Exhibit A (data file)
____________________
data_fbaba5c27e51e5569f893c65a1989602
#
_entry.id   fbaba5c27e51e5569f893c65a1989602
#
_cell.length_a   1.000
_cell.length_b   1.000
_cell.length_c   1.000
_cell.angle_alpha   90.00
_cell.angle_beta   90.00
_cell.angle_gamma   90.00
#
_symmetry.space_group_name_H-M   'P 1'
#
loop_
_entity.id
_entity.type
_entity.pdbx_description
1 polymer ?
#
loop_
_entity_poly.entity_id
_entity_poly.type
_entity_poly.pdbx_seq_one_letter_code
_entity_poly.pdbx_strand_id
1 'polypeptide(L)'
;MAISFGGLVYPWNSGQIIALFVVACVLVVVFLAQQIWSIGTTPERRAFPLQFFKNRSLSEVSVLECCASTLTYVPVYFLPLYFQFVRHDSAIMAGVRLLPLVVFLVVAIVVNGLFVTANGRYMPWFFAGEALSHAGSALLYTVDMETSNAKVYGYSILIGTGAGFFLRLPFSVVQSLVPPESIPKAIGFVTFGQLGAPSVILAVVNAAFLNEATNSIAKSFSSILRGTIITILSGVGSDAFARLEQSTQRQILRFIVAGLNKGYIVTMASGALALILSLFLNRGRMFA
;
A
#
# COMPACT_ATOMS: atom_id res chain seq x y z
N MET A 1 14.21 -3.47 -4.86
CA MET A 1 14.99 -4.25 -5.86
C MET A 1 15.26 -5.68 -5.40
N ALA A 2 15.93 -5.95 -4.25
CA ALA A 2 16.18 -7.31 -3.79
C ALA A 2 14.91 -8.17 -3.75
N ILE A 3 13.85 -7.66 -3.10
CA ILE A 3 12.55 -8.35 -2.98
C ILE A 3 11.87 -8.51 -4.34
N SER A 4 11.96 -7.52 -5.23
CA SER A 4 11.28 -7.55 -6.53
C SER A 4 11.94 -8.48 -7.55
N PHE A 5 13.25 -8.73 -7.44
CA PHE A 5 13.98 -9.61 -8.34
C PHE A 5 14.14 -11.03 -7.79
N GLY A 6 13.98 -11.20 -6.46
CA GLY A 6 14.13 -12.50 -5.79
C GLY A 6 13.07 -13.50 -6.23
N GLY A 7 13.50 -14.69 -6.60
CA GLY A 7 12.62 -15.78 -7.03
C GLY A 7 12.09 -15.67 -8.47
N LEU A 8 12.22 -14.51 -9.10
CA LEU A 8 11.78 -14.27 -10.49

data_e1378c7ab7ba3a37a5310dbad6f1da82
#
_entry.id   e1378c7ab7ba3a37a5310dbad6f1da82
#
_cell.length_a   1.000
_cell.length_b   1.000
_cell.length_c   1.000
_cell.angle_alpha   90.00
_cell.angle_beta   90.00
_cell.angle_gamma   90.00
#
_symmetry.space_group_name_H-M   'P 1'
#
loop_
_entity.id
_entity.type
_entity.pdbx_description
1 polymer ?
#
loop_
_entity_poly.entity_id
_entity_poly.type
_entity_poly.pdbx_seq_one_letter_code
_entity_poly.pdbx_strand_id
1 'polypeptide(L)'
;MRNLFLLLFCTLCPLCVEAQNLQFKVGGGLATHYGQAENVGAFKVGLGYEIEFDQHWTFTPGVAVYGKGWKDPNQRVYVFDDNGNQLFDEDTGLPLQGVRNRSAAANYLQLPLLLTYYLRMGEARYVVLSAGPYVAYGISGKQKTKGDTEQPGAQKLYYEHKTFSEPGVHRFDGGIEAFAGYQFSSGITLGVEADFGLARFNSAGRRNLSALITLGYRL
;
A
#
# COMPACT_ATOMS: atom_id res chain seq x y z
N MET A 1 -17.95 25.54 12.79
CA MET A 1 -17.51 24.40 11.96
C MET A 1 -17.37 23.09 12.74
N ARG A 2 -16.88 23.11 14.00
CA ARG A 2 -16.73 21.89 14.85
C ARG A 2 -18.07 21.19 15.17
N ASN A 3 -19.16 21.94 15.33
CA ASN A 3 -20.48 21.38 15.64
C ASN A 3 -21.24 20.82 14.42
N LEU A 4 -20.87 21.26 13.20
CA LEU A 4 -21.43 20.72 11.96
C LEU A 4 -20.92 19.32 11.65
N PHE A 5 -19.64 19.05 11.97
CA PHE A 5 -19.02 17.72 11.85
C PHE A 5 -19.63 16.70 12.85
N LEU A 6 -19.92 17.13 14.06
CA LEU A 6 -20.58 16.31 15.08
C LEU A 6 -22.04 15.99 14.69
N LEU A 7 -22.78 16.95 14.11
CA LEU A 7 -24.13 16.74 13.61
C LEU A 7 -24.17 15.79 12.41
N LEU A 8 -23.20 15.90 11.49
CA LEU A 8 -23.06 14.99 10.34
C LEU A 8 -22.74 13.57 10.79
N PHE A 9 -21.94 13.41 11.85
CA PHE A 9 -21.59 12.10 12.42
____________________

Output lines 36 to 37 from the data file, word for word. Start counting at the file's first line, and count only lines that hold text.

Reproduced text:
C ALA A 2 14.91 -8.17 -3.75
N ILE A 3 13.85 -7.66 -3.10